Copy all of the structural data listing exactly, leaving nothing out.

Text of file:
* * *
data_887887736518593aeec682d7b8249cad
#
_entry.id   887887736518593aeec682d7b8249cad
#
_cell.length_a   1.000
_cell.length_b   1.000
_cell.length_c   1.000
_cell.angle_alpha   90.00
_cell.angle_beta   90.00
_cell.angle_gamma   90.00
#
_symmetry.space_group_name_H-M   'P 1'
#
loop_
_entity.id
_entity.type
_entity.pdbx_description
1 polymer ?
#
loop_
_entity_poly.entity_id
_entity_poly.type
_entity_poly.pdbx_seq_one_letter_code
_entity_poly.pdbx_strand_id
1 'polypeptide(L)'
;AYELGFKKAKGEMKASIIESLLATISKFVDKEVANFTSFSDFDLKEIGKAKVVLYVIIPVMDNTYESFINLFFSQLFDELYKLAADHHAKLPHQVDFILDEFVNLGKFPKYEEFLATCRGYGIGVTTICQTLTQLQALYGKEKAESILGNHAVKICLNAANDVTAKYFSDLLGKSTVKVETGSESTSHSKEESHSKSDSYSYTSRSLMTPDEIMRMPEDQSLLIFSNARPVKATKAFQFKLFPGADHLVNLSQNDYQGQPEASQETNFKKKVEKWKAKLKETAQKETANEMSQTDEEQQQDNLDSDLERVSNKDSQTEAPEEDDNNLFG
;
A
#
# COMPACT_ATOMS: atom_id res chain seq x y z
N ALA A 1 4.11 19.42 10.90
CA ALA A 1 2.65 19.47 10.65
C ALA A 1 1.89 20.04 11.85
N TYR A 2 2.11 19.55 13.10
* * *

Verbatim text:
data_887887736518593aeec682d7b8249cad
#
_entry.id   887887736518593aeec682d7b8249cad
#
_cell.length_a   1.000
_cell.length_b   1.000
_cell.length_c   1.000
_cell.angle_alpha   90.00
_cell.angle_beta   90.00
_cell.angle_gamma   90.00
#
_symmetry.space_group_name_H-M   'P 1'
#
loop_
_entity.id
_entity.type
_entity.pdbx_description
1 polymer ?
#
loop_
_entity_poly.entity_id
_entity_poly.type
_entity_poly.pdbx_seq_one_letter_code
_entity_poly.pdbx_strand_id
1 'polypeptide(L)'
;AYELGFKKAKGEMKASIIESLLATISKFVDKEVANFTSFSDFDLKEIGKAKVVLYVIIPVMDNTYESFINLFFSQLFDELYKLAADHHAKLPHQVDFILDEFVNLGKFPKYEEFLATCRGYGIGVTTICQTLTQLQALYGKEKAESILGNHAVKICLNAANDVTAKYFSDLLGKSTVKVETGSESTSHSKEESHSKSDSYSYTSRSLMTPDEIMRMPEDQSLLIFSNARPVKATKAFQFKLFPGADHLVNLSQNDYQGQPEASQETNFKKKVEKWKAKLKETAQKETANEMSQTDEEQQQDNLDSDLERVSNKDSQTEAPEEDDNNLFG
;
A
#
# COMPACT_ATOMS: atom_id res chain seq x y z
N ALA A 1 4.11 19.42 10.90
CA ALA A 1 2.65 19.47 10.65
C ALA A 1 1.89 20.04 11.85
N TYR A 2 2.11 19.55 13.10